Why does the human mind have a tendency to drift toward the negative? Why is it effortless to complain mentally, while it requires some concentration and effort to direct the mind toward gratitude? It may be a leftover survival habit acquired after enduring, for generations, the recent history of our species, which seems to be riddled with war, religious persecution and crisis. But which came first, negative mental states or the conflict-ridden state of humanity? I'm not sure, and I've not yet figured out the chicken and the egg dilemma, either.
Certainly, the upcoming Thanksgiving holiday seems to have been initiated in a moment of peaceful and tolerant co-existence between humans. Could gratitude be a way to inner peace, and perhaps worldly peace? Indeed, there seems to be evidence for that possibility. And because gratitude leads to inner peace, it can also be qualified as a type of meditation.
One fact is certain: Through numerous studies conducted at the University of Miami and the University of California at Davis, among many other reputable institutions, practicing daily gratitude can help adults feel better about life in general, feel more optimistic and experience fewer physical symptoms of pain and illness. Furthermore, goals were clearer and more likely attained in comparison with the control group. Children who had a gratitude practice demonstrated higher levels of alertness, enthusiasm, determination, attentiveness and energy. Better sleep and higher quality of sleep were also reported by those who had a gratitude practice.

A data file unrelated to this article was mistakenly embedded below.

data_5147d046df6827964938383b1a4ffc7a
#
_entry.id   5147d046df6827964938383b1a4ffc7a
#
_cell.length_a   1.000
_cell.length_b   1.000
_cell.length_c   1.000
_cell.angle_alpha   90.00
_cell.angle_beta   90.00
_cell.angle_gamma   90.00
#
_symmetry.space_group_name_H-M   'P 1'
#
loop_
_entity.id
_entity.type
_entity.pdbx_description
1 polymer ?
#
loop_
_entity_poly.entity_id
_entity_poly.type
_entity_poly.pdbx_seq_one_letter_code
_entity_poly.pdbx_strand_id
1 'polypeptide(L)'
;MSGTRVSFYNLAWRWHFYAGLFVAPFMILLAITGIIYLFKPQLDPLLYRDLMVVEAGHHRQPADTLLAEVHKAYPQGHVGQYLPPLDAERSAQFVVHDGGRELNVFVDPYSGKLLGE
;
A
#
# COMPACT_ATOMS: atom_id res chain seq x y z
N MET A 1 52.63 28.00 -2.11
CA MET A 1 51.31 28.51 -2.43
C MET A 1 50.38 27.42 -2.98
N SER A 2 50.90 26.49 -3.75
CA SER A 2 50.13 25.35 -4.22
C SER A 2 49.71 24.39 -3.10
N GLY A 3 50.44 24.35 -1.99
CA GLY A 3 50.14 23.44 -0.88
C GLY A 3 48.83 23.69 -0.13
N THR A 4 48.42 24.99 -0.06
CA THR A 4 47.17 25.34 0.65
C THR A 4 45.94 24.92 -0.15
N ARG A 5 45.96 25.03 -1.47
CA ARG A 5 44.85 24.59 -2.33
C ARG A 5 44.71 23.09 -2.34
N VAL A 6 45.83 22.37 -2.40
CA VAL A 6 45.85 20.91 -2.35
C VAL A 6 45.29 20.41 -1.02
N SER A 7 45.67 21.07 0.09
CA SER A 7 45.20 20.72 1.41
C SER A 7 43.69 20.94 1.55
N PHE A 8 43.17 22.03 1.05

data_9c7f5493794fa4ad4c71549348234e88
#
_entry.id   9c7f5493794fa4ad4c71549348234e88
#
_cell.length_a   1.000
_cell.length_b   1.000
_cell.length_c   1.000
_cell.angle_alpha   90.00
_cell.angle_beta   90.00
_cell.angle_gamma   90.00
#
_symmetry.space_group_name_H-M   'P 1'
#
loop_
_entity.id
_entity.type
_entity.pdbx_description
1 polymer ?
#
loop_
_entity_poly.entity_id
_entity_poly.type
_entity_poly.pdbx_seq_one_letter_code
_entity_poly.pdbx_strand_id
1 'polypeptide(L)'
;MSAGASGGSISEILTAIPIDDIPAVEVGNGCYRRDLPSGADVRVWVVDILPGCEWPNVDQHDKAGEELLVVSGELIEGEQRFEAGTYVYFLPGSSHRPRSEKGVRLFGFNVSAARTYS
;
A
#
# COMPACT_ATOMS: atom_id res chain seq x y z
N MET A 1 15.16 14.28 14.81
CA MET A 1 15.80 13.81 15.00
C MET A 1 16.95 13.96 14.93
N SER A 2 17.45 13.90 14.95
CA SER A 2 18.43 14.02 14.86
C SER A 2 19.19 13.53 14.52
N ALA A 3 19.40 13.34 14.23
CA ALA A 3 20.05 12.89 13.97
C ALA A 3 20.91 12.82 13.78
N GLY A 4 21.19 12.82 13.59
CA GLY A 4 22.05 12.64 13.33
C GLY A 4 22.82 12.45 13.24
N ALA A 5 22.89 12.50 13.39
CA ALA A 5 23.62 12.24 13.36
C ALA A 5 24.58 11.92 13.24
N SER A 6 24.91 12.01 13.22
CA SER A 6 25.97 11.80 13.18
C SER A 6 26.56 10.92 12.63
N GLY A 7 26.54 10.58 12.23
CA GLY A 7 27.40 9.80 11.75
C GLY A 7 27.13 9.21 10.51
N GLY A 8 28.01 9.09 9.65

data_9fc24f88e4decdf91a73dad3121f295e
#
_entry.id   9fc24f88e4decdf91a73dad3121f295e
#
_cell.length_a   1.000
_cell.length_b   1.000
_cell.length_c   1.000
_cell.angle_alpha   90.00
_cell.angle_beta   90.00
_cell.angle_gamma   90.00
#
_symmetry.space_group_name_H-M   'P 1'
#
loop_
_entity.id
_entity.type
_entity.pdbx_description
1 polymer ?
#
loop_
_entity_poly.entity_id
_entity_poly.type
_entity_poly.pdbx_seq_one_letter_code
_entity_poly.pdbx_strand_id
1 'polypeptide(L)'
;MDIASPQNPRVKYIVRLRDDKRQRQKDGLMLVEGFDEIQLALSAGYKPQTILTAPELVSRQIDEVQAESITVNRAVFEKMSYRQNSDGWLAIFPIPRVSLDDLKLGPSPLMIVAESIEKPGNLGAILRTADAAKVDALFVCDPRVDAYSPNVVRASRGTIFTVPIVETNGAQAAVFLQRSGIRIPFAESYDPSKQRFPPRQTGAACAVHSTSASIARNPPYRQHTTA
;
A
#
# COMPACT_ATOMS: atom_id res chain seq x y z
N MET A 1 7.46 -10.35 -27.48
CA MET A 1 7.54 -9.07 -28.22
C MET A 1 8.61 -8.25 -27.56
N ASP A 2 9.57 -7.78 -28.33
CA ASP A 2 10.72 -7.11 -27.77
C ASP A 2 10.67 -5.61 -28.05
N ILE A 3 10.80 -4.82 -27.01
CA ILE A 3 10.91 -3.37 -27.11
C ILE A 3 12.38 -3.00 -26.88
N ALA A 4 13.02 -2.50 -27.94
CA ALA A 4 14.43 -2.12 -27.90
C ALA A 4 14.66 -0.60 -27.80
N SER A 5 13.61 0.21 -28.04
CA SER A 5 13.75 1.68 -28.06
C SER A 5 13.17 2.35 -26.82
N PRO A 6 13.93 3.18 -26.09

So how does one practice gratitude? There are many ways to practice, and here's one of my favorites: Make a daily gratitude list. Write your list on a napkin as you wait for your morning brew, or invest in a blank journal in which to write your daily gratitudes. It's not something that you need to keep, so feel free to write it and forget about it. Or, you can keep it and enjoy reviewing a year's worth of gratitude lists on the upcoming gratitude holiday: Thanksgiving.
The main element of this gratitude practice is that you give your gratitude your attention. You use your power of concentration to focus on positive elements of your existence, as opposed to complaints, problems to be solved or troublesome issues of the past. Just give gratitude enough time out of your day to make a list, and enjoy the many benefits of this practice.
If you are already a meditator, a gratitude list is a wonderful thing to make before you do your daily practice of mindfulness, TM, mantra meditation, prayer, Zen silence or any other practice. It takes your brain into a positive neurochemical state, improving every experience that might follow it.
Make your list as long as you like. Be specific and personal, or acknowledge universal goodness. Keep it, or throw it away. Just do it and enjoy the benefits. Here's a sample gratitude list:
I am grateful for
1. Waking up
3. Oxygen in the air I am breathing
4. The ground supporting my body where ever I happen to stand or walk
5. Gravity for keeping me on the earth and not floating about aimlessly
6. Cozy pajamas
7. Music I love
8. The existence of laughter
9. The beauty that my favorite pen is still working
Please feel welcome to share your own gratitude list or experience with gratitude listing in the comment section below.
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